Feb 27, 2024
By Blair Miller

Another $40 million in federal funds is going toward the ongoing efforts to clean up 100 years of lead and other heavy metal contamination at the East Helena Superfund site, the Environmental Protection Agency and Biden administration announced Tuesday.

The EPA said the $40 million from the Bipartisan Infrastructure Law, and $10 million from existing settlement money, will go toward testing and cleaning up residential yards with lower soil-lead contents that previously did not qualify for cleanup.

The EPA last month revised a Record of Decision from 2009 to allow yards showing soil-lead levels of 400 parts per million or more to be included in the cleanup – a change from the previous levels of between 500 ppm and 1,000 ppm.

The agency said cleanup efforts would start this summer and that there are 1,517 current properties that still have 400 or more ppm of lead in the soil.

The EPA will discuss the cleanup plan and a timeline at a meeting from 9-10 a.m., on March 11, at East Helena City Hall, with open office hours all day for people who can’t make the meeting.

“The city is excited that the EPA is continuing to show concern for the residents of East Helena,” East Helena Mayor Kelly Harris said in a statement. “East Helena is a great place to live and to raise a family—we value our people and our community, and it is great to see more funding and more cleanups on the way.”

The ASARCO lead and zinc smelter operated from 1888 to 2001, dumping lead, arsenic and other heavy metals into the soil and water in East Helena and into the Helena Valley. Between 1991 and 2011, about 1,576 properties in and around East Helena were remediated. Another 69 were remediated between 2015 and 2020.

Results of soil testing performed in 2023 in East Helena that led to more testing and remediation efforts that will start in 2024. (Photo via EPA document)
 Results of soil testing performed in 2023 in East Helena that led to more testing and remediation efforts that will start in 2024. (Photo via EPA document)


After testing done last April on 50 properties in East Helena, the EPA came up with a new estimate for cleanup by parts per million, erring on what it called the “more conservative” 400 ppm rather than a higher threshold based on the testing data that showed varied levels across the properties.

At a meeting in August, east Helena residents said they were concerned about lingering contamination that was not addressed under the previous thresholds, the EPA said, which led to the proposed changes announced Dec. 1.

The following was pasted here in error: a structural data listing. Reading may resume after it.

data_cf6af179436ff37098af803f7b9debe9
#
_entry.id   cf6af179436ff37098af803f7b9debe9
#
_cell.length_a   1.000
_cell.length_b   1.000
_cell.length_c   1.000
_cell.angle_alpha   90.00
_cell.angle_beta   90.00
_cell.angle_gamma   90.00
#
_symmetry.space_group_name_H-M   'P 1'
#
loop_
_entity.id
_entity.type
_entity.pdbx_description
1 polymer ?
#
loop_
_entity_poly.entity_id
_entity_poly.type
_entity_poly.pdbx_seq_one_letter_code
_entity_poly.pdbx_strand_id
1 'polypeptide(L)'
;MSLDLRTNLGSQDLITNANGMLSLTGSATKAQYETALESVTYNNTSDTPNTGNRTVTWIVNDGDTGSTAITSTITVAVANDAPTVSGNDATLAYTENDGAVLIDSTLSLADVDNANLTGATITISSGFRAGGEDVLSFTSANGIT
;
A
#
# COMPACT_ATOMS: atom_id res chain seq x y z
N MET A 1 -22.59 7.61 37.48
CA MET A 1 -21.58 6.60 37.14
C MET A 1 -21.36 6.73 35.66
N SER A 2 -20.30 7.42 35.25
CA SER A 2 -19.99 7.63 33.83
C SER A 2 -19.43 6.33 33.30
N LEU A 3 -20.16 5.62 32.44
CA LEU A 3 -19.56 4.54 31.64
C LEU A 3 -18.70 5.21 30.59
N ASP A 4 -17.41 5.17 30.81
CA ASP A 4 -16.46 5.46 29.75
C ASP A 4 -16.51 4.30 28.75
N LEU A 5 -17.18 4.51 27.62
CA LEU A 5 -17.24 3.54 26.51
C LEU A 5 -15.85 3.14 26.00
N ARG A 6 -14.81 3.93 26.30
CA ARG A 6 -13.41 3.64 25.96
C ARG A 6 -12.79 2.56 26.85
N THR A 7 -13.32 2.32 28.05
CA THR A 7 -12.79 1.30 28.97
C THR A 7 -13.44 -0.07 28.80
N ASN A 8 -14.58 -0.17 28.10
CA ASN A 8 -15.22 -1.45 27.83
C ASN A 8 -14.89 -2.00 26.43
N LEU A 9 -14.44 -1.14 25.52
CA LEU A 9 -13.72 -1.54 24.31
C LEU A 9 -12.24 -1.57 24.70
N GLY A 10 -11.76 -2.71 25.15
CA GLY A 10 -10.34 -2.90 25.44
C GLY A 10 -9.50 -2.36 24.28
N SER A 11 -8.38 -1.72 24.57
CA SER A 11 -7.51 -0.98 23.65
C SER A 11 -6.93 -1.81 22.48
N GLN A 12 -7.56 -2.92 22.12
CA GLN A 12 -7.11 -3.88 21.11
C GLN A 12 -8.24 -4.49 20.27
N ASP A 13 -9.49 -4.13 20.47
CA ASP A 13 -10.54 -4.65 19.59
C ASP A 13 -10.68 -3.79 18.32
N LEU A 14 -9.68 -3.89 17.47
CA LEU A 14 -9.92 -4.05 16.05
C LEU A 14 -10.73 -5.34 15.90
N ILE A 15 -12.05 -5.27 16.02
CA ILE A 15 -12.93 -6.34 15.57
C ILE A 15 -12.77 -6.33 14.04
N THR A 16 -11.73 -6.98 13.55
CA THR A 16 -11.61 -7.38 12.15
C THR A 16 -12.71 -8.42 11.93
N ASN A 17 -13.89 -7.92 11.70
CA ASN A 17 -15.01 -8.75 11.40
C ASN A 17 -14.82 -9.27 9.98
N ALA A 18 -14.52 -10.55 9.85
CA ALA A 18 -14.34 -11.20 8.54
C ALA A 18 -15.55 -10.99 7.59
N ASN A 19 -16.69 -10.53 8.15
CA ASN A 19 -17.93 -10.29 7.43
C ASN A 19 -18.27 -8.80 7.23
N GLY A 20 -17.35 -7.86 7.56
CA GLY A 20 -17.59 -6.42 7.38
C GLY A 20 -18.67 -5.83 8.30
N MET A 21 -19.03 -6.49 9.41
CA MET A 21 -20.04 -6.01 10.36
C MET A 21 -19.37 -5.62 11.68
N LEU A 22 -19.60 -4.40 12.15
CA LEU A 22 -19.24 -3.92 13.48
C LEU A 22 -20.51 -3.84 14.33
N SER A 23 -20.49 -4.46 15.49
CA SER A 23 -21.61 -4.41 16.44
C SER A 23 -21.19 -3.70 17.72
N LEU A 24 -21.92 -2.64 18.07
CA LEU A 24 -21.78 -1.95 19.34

The EPA is also working on updating its residential soil lead guidance for these types of sites that could further drop the bottom threshold, the EPA said in the update to the Record of Decision.

The document says the State of Montana supports the changes to the threshold, and Department of Environmental Quality Waste Management and Remediation Division Administrator Amy Steinmetz said DEQ was excited about the additional funding to support the project.

“This vital work will have a lasting positive impact on the community,” Steinmetz said in a statement.

The EPA’s 2021 five-year review of the site found heavy metals continue to decrease at the site, Prickly Pear Creek and people and animals living nearby are protected from the contamination, and the slag recycling project is ongoing.

“I know for a fact that folks in East Helena are concerned about all the possible contaminants left over from the old smelter,” said Sen. Jon Tester, D-Montana, who was Montana’s lone senator to support the Bipartisan Infrastructure Law. “I’m proud to have secured this funding from my bipartisan infrastructure law, and I’ll continue to work to ensure this site is cleaned up safely and effectively.”

The $40 million from the Bipartisan Infrastructure Law is part of more than $1 billion the law has put toward cleanup projects at Superfund sites across the country. Last March, the EPA sent $65 million from the Bipartisan Infrastructure Law to go toward ongoing cleanups at the Basin Mining Area in Jefferson County, the Carpenter Snow Creek Mining District in Cascade County and the Upper Tenmile Creek Mining Area in Lewis and Clark County. There are  27 Superfund sites in Montana the DEQ and EPA are jointly working to clean up.

“Funding from the Bipartisan Infrastructure Law has been a game-changer for so many communities across the United States,” EPA Region 8 Administrator K.C. Becker said in a statement. “… With this funding, EPA’s Site team can quickly mobilize to remove lead from affected yards in East Helena.”